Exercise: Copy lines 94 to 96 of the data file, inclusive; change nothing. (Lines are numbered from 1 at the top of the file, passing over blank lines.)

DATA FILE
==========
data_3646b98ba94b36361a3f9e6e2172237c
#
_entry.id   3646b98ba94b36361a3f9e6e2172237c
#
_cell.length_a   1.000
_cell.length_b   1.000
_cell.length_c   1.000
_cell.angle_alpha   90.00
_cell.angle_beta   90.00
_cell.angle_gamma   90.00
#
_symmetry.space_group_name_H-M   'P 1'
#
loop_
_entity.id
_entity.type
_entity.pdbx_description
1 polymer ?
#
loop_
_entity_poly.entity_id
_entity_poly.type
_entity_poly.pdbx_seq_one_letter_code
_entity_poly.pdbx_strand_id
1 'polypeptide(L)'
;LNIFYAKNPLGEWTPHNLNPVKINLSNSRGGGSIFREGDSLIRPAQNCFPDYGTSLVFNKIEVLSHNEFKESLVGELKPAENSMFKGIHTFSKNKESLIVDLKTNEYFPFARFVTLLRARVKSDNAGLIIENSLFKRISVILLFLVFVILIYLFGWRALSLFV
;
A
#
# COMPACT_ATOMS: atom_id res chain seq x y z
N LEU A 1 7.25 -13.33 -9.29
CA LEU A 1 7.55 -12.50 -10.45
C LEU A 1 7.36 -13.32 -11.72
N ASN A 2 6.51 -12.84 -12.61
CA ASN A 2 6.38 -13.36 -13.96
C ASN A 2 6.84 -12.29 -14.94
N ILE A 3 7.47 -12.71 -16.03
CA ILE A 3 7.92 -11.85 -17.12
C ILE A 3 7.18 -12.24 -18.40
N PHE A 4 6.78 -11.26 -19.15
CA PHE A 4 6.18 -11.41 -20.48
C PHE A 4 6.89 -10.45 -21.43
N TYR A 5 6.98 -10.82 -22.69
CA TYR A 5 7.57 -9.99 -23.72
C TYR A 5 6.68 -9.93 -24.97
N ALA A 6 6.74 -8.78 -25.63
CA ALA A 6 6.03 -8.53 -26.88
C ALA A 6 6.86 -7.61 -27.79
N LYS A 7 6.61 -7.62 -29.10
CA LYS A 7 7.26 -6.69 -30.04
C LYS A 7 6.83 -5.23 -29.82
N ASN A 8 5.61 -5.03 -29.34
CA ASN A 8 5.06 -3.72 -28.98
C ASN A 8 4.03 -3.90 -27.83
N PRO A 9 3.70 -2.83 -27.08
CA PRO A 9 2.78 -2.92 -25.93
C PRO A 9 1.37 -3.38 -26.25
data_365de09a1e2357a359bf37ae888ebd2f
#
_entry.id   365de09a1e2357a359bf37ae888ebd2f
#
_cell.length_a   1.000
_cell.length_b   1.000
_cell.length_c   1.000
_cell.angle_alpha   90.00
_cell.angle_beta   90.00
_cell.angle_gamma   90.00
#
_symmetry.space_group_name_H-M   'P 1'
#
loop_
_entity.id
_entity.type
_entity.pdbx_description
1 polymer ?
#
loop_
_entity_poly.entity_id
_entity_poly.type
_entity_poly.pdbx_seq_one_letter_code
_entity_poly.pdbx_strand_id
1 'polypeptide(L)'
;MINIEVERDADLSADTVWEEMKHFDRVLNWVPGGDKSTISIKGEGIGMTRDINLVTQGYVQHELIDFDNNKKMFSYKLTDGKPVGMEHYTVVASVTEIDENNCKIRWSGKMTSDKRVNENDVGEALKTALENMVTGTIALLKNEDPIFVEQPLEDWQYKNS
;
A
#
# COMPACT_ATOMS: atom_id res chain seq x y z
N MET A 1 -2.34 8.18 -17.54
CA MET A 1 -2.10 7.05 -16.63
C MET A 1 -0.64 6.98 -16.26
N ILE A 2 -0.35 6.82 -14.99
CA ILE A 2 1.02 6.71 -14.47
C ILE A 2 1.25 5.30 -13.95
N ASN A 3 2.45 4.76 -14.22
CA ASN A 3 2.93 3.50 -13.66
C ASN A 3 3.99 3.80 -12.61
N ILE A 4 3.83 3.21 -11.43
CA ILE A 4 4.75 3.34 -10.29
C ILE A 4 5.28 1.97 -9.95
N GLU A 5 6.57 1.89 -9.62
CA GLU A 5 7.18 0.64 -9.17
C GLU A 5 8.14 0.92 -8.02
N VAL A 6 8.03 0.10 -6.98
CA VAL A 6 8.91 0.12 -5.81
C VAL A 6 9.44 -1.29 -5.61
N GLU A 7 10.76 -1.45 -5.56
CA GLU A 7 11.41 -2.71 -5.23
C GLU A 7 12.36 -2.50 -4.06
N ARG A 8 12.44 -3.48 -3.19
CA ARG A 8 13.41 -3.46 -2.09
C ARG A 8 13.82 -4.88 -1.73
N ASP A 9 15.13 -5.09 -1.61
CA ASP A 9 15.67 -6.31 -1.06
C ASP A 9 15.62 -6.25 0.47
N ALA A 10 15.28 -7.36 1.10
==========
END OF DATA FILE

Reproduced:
N ASN A 3 2.45 4.76 -14.22
CA ASN A 3 2.93 3.50 -13.66
C ASN A 3 3.99 3.80 -12.61